Before we can answer this question, we need to try and define exactly what big data is. It’s a term that’s been around for a while, and you’ve probably heard people talking about it. But, is it an actual thing or just another buzz word (or phrase)?

Put simply, big data is all the information that’s captured every time someone interacts digitally. Every click of a mouse, like or share, or email sent leaves an online footprint that’s stored up in the virtual cloud. It also includes non-digital interactions too, like payments made with a debit or credit card, and phone calls and written communications, although these are less common than they used to be.

And once this data’s been gathered, businesses can use it to get insights about their customers based on their behaviours. It helps them predict what customers are going to do and make marketing more targeted. The theory behind it is the more you know about your customer, the more personal you can make communications with them.

Too big to handle?

One of the problems with holding so much data is understanding and using it effectively. Doing this requires high-tech analytics often driven by artificial intelligence (AI). This can be expensive, which could put it out of reach of some smaller companies.

However, there are ways smaller companies can utilise big data that don’t have the big price tag. In fact, one comes free. Google Analytics is a great tool for tracking what your customers have done, and you can get hold of it with a simple download.

Some CRM systems also come free (or relatively cheaply anyway)and can be customised to do whatever you need them to. They also often have software included that sorts data for you automatically. It can also highlight particularly useful information and help you understand what it means.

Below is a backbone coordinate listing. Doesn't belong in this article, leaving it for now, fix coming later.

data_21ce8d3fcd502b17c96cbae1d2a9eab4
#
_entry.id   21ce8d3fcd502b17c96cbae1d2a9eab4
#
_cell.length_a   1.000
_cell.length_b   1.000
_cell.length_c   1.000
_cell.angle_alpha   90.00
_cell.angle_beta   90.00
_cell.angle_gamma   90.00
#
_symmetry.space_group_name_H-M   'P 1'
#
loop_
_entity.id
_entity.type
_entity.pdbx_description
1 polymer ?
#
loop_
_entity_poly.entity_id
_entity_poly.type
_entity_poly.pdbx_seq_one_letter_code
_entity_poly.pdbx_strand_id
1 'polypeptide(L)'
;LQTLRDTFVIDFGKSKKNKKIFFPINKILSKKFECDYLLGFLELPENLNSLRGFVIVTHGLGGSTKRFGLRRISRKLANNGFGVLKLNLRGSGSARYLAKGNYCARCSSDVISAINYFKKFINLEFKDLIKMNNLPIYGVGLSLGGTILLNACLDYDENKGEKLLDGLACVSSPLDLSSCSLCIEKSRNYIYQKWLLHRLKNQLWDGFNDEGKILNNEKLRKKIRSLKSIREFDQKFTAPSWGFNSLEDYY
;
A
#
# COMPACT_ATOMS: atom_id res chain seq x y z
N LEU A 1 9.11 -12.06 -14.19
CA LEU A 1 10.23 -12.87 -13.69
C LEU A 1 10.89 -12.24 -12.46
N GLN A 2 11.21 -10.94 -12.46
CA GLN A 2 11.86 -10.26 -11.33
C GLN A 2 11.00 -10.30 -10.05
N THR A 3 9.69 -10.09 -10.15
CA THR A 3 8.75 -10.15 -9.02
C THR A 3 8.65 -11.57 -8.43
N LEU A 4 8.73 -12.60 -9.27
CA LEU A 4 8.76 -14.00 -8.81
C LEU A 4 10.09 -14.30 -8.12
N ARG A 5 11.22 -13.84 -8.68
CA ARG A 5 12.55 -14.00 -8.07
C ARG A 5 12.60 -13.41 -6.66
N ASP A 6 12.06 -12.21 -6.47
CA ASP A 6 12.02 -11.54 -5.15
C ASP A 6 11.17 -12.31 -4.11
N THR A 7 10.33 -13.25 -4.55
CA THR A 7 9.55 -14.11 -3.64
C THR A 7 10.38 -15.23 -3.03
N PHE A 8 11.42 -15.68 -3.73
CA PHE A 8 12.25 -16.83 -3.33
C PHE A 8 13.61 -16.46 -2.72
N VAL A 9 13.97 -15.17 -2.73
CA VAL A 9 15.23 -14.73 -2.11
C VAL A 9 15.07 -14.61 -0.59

Keep it social

Another simple way a smaller business can get to grips with big data is through social media. Again, software is available relatively cheaply that alerts you when someone mentions your business  or any keywords you program it to recognise.

Most of your customers will use it, so it’s a good way to connect with them. This is particularly useful as you can respond in real-time and get a conversation going with a genuine customer.

It’s good to actually talk

We mentioned phone calls earlier, and they can still play a huge part in big data use. VoIP systems can record calls, so you can play them and analyse customer concerns and address any trends.

Get things in place now

It’s fair to say whatever the size of your business, you need to get systems to improve your big data capabilities now. The free systems mentioned above will do the job for you, but if you want something more sophisticated, modern cloud-based technologies have made things simpler and cheaper for everyone as there’s no need for extra hardware. The systems will grow and adapt with your business.

Other uses of big data

Big data doesn’t just cover what your customers do though. In the manufacturing and engineering worlds, it’s used to improve efficiency and increase production. Analytics can help to compare and understand what factors are important in processes and how to get the most out of them.

Other areas big data can play a part include improving product quality, risk management and logistics. It can predict maintenance schedules and future growth.  

So, is big data for small businesses? 100% yes

Getting to the heart of your information quickly and accurately can give you a huge advantage. It should be looked as a strategic asset you can’t do without – it really is that valuable.


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